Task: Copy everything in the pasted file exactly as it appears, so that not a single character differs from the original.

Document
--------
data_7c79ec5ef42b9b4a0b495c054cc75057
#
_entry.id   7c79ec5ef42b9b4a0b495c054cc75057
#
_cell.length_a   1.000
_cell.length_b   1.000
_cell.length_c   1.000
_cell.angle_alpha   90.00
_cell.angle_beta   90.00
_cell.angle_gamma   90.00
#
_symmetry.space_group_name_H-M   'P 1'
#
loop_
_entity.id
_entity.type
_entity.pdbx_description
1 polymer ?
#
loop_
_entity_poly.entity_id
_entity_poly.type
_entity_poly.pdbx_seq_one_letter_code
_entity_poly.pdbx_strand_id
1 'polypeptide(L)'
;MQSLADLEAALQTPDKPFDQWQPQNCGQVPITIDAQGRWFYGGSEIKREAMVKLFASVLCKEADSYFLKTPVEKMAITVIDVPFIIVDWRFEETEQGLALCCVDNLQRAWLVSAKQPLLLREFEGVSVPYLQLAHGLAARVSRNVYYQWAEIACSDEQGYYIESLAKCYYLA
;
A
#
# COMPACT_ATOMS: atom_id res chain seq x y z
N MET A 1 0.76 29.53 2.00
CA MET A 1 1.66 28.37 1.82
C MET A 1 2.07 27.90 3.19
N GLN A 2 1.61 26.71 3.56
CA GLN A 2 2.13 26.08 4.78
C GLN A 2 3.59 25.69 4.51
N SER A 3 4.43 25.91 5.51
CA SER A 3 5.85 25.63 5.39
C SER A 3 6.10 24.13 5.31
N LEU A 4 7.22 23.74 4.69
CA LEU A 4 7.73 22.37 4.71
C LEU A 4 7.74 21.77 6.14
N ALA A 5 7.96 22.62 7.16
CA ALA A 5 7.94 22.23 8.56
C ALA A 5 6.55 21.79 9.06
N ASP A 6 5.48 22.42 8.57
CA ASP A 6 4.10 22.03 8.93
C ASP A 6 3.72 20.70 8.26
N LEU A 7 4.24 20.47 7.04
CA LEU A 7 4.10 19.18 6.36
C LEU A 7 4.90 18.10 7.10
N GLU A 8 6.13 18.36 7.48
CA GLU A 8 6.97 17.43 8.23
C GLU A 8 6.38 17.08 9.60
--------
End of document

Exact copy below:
data_7c79ec5ef42b9b4a0b495c054cc75057
#
_entry.id   7c79ec5ef42b9b4a0b495c054cc75057
#
_cell.length_a   1.000
_cell.length_b   1.000
_cell.length_c   1.000
_cell.angle_alpha   90.00
_cell.angle_beta   90.00
_cell.angle_gamma   90.00
#
_symmetry.space_group_name_H-M   'P 1'
#
loop_
_entity.id
_entity.type
_entity.pdbx_description
1 polymer ?
#
loop_
_entity_poly.entity_id
_entity_poly.type
_entity_poly.pdbx_seq_one_letter_code
_entity_poly.pdbx_strand_id
1 'polypeptide(L)'
;MQSLADLEAALQTPDKPFDQWQPQNCGQVPITIDAQGRWFYGGSEIKREAMVKLFASVLCKEADSYFLKTPVEKMAITVIDVPFIIVDWRFEETEQGLALCCVDNLQRAWLVSAKQPLLLREFEGVSVPYLQLAHGLAARVSRNVYYQWAEIACSDEQGYYIESLAKCYYLA
;
A
#
# COMPACT_ATOMS: atom_id res chain seq x y z
N MET A 1 0.76 29.53 2.00
CA MET A 1 1.66 28.37 1.82
C MET A 1 2.07 27.90 3.19
N GLN A 2 1.61 26.71 3.56
CA GLN A 2 2.13 26.08 4.78
C GLN A 2 3.59 25.69 4.51
N SER A 3 4.43 25.91 5.51
CA SER A 3 5.85 25.63 5.39
C SER A 3 6.10 24.13 5.31
N LEU A 4 7.22 23.74 4.69
CA LEU A 4 7.73 22.37 4.71
C LEU A 4 7.74 21.77 6.14
N ALA A 5 7.96 22.62 7.16
CA ALA A 5 7.94 22.23 8.56
C ALA A 5 6.55 21.79 9.06
N ASP A 6 5.48 22.42 8.57
CA ASP A 6 4.10 22.03 8.93
C ASP A 6 3.72 20.70 8.26
N LEU A 7 4.24 20.47 7.04
CA LEU A 7 4.10 19.18 6.36
C LEU A 7 4.90 18.10 7.10
N GLU A 8 6.13 18.36 7.48
CA GLU A 8 6.97 17.43 8.23
C GLU A 8 6.38 17.08 9.60